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Written by Barbara
(5/1/2005 3:28 p.m.)
in consequence of the missive, Meet the Primroses, penned by Tara O'Donnell
I was noticing his condescending attitude towards Deborah and their daughters too, but I've been wondering whether this attitude extends to what he calls 'the fairer sex' in general and not just his own family?
It's like he's smiling indulgently at the three of them, not expecting much because they are 'just' women.
Dr. Primrose seems to think, for example, that women, by nature, cannot help having their heads filled with fashion and frippery. He says "the temper of a woman is generally formed from the turn of her features". Then he describes how his daughters and wife would read one page of a book, then spend a like amount of time admiring themselves in a mirror.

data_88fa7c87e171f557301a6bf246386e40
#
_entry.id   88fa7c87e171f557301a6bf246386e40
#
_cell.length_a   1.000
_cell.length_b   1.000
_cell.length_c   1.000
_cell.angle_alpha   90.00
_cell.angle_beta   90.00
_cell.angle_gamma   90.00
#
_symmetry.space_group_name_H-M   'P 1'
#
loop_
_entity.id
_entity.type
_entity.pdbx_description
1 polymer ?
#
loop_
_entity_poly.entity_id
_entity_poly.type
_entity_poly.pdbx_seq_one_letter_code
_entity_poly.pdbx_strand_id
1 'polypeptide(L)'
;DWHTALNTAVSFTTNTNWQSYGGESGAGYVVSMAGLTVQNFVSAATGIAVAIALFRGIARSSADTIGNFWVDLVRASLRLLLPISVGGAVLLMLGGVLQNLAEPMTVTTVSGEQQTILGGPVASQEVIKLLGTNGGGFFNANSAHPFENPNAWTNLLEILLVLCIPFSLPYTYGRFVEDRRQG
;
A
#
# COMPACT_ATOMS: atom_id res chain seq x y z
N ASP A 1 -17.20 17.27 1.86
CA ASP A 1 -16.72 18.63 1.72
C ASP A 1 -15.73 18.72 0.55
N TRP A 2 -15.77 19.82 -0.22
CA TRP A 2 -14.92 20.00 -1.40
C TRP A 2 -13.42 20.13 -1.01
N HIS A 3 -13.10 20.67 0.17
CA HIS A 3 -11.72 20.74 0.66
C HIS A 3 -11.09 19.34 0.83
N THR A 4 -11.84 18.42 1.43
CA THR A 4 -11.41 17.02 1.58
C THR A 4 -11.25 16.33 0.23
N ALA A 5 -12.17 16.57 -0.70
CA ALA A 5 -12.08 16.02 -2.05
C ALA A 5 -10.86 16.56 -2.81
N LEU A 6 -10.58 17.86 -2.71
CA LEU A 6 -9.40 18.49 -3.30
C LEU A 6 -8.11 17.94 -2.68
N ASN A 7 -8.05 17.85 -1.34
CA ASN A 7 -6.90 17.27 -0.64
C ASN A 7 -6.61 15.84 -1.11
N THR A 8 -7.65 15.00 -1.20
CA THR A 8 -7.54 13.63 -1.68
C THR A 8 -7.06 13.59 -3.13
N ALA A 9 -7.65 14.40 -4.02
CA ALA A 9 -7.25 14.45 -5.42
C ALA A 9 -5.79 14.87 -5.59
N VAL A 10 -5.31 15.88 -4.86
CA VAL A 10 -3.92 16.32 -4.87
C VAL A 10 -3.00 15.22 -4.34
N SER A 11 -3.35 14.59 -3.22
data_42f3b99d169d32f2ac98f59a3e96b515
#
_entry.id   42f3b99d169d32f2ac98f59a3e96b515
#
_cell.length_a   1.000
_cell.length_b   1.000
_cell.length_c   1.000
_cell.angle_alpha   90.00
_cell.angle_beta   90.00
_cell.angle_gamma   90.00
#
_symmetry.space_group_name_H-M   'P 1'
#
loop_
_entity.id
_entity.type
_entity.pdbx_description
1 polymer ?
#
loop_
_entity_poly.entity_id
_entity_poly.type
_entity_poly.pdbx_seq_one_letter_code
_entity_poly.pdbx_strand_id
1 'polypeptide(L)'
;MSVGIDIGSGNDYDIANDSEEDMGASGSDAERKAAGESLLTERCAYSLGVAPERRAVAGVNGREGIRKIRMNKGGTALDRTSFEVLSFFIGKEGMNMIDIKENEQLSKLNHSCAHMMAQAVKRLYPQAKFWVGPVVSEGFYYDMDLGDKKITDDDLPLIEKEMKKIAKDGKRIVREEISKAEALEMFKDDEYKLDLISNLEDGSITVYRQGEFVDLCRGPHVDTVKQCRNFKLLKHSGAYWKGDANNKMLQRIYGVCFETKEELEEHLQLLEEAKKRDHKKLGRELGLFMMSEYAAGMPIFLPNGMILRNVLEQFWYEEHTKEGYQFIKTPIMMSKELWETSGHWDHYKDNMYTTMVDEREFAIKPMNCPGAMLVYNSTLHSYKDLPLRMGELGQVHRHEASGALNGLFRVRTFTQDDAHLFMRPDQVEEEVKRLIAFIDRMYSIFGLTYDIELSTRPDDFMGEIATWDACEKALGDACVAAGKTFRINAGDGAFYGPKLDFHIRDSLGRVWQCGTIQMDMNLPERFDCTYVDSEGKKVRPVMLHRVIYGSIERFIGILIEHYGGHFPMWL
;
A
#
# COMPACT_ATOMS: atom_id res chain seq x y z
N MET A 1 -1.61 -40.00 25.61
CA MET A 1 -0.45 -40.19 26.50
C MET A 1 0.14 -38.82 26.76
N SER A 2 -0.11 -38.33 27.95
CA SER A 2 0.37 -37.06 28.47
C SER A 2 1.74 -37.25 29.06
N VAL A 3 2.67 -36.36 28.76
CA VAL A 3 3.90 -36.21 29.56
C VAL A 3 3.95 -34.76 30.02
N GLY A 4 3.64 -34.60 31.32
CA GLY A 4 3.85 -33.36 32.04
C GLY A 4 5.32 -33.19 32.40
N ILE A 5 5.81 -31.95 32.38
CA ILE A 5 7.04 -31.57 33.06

He also seems to think that men's and women's roles are very clearly defined, as in this part, where he says to his wife:
"Confute me in argument, child! You mistake there, my dear....I never dispute your abilities at makina goose-pye, and I beg you'll leave arguemnt to me."
He makes a similar comment to his daughter Olivia, after telling his wife that there is no reason why his daughter should have any knowledge of 'controversy' (which I take to mean philosophical argument), as he had never 'put such books into her hands'--although clearly he had educated his sons on philosophical discourse and debating. When she tries to protest that she has read such things in novels, Dr. Primrose says very condescendingly "That's a good girl" and then "go help your mother to make the gooseberry-pye".
Although I think Dr. Primrose's heart is in the right place, I find this attitude maddening.
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